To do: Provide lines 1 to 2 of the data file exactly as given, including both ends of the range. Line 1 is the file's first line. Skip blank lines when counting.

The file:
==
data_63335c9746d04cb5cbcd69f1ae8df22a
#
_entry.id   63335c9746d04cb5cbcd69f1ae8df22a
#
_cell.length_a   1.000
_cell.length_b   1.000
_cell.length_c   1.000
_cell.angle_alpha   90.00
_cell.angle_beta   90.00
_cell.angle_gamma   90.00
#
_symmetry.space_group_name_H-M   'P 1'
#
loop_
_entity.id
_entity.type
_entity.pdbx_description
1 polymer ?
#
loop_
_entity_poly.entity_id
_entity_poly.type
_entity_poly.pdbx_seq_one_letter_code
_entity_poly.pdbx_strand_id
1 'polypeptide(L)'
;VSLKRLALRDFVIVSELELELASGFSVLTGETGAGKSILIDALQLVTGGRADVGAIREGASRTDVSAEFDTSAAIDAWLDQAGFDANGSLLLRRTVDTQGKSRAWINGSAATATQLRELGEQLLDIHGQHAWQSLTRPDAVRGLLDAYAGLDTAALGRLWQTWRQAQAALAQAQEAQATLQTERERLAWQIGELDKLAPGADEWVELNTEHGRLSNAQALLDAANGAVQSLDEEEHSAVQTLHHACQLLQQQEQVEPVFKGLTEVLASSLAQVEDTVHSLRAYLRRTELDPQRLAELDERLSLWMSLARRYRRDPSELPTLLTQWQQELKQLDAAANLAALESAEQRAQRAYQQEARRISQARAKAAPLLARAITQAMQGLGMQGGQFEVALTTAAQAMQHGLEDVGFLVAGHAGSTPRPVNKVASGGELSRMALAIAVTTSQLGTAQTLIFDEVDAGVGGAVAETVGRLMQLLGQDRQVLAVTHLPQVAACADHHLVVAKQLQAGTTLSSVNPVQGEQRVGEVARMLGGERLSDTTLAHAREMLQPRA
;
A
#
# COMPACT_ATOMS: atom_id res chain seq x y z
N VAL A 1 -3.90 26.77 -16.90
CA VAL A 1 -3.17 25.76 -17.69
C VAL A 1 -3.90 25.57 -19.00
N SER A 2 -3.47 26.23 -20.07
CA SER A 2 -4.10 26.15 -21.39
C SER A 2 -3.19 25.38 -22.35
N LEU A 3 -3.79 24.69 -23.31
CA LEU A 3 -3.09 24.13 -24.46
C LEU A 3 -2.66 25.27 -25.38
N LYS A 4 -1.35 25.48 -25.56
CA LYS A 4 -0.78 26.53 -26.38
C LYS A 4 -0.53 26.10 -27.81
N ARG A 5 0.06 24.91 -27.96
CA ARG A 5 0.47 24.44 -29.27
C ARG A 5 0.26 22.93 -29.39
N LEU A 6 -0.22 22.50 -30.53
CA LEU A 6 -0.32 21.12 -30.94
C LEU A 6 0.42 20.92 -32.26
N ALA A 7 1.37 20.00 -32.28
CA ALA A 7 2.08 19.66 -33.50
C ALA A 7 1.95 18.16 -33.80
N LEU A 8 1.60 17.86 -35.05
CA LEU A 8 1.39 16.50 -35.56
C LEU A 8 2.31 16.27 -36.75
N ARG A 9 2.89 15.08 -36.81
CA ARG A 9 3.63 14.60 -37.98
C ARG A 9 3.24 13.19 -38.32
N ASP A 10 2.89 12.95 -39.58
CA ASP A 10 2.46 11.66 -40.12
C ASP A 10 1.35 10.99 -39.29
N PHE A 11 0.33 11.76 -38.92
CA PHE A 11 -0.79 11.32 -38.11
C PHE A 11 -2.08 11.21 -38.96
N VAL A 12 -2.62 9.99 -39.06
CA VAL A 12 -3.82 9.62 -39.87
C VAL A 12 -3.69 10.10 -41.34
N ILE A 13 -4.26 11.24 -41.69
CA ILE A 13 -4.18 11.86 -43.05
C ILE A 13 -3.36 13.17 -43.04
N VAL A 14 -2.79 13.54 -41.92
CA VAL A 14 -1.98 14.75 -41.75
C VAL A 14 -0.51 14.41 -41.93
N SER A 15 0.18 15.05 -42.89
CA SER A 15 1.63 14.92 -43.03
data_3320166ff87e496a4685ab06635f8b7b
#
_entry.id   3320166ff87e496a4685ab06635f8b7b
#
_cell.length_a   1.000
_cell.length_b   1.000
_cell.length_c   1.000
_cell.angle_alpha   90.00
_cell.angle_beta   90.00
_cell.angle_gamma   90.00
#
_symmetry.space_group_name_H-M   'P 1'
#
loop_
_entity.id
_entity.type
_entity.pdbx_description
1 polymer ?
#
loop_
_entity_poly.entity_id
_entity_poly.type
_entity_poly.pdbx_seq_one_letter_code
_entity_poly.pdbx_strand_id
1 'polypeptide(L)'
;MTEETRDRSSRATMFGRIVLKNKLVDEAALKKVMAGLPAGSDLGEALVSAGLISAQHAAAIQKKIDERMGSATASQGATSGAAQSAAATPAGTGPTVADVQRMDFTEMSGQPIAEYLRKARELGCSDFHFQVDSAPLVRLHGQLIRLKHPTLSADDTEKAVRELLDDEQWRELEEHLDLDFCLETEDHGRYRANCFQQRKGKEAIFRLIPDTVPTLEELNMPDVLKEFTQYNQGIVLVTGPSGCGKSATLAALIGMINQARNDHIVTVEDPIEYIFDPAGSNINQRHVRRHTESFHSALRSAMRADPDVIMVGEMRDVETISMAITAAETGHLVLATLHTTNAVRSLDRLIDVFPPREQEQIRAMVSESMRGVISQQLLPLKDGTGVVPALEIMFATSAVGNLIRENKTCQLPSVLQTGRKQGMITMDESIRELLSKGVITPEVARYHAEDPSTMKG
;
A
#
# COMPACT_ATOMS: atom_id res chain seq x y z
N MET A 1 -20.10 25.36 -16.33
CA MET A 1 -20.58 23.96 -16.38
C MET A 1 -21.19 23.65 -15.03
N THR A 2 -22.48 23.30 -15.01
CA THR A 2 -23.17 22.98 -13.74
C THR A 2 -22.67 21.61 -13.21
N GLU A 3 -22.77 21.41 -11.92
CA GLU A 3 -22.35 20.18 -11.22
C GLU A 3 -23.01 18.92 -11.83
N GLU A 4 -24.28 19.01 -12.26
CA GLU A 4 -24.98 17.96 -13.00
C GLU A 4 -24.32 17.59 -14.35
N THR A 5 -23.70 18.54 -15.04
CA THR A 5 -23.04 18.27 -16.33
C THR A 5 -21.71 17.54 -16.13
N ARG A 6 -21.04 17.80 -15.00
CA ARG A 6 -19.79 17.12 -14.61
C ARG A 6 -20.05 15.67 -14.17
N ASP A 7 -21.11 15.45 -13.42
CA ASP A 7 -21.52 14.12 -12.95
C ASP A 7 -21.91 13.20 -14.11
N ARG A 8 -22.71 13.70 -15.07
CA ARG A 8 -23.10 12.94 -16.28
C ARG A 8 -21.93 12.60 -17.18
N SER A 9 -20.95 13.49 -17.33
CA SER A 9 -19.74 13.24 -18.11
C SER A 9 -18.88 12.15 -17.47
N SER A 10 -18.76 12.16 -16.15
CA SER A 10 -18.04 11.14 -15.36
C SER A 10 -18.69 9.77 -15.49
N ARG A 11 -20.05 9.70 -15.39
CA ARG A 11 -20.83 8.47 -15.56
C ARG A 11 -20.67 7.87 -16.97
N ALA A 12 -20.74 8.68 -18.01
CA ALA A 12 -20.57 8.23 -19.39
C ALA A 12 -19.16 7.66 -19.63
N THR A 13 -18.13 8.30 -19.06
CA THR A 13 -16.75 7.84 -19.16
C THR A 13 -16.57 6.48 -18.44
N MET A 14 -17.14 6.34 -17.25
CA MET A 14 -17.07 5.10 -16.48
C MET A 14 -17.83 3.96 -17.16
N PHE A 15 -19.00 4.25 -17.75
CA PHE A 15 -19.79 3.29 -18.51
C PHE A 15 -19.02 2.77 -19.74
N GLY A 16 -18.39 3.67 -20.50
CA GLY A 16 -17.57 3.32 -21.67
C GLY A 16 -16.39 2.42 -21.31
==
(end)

data_63335c9746d04cb5cbcd69f1ae8df22a
#